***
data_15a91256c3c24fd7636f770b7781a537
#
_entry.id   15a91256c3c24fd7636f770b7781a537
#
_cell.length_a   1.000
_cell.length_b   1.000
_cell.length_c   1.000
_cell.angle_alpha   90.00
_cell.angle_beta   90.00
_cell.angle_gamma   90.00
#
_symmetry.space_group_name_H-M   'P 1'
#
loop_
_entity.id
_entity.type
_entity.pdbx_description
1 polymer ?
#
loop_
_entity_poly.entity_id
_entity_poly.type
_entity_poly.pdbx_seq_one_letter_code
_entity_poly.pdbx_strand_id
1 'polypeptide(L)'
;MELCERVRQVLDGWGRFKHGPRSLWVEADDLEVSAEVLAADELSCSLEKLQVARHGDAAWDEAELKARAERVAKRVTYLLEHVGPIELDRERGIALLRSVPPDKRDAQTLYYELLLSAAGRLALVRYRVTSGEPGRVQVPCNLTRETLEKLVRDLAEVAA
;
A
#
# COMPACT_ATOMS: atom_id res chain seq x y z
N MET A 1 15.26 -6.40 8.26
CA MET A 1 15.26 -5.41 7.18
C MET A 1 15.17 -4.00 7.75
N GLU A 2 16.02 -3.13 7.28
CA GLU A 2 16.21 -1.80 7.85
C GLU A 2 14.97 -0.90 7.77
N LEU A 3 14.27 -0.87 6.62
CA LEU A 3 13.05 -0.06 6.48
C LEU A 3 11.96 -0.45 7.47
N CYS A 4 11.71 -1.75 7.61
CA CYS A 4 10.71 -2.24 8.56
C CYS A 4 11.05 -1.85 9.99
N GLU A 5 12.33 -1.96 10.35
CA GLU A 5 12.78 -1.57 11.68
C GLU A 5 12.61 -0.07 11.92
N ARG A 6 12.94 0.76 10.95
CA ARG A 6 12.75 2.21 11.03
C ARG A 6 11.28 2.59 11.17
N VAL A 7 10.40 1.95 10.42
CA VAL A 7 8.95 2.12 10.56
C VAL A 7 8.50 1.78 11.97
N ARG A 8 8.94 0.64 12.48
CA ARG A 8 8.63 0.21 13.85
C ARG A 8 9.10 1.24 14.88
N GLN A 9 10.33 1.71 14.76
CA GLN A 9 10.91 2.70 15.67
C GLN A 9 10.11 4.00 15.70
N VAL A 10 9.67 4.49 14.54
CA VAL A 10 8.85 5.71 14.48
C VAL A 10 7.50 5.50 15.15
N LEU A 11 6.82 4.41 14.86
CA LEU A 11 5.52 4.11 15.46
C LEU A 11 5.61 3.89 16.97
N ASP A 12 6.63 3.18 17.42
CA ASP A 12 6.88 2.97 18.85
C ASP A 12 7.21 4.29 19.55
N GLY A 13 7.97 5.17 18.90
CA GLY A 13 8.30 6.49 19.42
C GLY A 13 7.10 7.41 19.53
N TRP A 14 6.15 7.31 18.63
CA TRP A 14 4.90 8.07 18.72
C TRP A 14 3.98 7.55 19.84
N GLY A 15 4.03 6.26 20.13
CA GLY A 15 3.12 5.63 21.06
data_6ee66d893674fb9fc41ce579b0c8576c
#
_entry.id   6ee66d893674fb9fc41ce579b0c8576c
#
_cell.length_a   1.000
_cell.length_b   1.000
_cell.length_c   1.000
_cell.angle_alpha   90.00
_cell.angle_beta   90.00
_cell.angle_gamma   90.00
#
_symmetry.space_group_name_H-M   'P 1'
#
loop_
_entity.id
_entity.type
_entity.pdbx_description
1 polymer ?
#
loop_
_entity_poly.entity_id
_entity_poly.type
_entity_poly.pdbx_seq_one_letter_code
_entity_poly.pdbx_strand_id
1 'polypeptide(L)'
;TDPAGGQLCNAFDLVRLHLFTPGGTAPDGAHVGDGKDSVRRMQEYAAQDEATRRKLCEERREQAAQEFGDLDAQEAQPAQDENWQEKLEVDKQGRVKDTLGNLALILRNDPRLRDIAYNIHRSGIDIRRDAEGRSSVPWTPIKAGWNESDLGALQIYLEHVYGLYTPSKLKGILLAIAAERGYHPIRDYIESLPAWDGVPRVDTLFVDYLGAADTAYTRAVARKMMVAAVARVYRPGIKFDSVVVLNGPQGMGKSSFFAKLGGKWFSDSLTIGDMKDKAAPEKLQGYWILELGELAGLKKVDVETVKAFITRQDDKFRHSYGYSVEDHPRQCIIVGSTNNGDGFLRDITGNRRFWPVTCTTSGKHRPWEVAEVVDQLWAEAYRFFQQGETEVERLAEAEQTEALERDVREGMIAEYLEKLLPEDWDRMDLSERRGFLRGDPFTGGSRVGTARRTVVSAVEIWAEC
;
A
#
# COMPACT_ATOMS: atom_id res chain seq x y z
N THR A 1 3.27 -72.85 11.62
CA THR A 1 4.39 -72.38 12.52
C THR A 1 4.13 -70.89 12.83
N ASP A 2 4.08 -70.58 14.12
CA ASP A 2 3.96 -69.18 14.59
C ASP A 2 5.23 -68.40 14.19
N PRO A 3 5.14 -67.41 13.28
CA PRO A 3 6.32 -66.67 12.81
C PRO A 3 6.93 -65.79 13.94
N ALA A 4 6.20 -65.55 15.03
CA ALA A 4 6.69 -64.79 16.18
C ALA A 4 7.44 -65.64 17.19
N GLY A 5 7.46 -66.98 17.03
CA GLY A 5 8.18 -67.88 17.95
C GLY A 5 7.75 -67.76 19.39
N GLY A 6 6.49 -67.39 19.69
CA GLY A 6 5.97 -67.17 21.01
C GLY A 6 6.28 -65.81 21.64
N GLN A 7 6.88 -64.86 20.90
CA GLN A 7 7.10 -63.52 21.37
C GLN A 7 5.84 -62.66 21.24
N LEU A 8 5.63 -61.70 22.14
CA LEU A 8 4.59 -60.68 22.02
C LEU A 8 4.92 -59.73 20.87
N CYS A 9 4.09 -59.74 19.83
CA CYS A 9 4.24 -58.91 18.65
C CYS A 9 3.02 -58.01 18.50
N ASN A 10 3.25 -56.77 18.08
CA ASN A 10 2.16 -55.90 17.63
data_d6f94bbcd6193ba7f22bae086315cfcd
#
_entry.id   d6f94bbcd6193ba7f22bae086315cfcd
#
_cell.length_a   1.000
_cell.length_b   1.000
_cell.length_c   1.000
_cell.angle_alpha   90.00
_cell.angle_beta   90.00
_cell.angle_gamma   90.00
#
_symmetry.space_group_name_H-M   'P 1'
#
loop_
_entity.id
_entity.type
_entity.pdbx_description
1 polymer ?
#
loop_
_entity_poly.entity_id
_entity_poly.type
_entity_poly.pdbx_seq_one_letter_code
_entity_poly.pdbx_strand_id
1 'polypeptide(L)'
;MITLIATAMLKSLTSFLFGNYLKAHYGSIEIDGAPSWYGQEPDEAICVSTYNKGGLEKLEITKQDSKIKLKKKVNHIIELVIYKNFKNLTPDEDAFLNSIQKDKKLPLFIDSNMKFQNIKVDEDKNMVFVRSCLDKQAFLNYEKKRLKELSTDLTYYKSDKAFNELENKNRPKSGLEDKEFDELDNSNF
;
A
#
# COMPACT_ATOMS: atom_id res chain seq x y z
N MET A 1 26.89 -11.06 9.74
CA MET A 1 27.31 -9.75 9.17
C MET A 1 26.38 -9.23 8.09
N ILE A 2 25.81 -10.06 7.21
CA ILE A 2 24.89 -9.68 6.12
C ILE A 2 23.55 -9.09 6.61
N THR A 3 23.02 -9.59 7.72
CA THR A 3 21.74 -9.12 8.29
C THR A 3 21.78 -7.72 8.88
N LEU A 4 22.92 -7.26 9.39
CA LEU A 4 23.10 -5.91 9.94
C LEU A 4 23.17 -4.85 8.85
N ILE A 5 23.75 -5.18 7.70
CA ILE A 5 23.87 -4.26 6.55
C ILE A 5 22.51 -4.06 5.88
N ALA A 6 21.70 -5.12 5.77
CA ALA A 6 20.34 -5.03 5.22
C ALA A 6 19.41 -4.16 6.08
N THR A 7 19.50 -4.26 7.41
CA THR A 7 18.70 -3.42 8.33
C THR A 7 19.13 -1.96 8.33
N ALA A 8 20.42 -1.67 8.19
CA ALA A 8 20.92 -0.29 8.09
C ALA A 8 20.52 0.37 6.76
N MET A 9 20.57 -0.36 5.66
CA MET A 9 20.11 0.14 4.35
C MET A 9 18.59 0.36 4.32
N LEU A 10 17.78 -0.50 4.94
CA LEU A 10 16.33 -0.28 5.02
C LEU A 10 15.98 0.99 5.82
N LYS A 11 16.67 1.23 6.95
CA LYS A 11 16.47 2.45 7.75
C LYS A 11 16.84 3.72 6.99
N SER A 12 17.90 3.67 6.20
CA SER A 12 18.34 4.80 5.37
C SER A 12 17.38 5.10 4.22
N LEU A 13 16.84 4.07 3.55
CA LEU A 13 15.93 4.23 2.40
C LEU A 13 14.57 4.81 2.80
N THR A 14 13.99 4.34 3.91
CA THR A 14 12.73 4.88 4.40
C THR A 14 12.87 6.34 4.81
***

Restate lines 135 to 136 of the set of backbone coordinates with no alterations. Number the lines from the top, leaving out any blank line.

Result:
#
_entry.id   d6f94bbcd6193ba7f22bae086315cfcd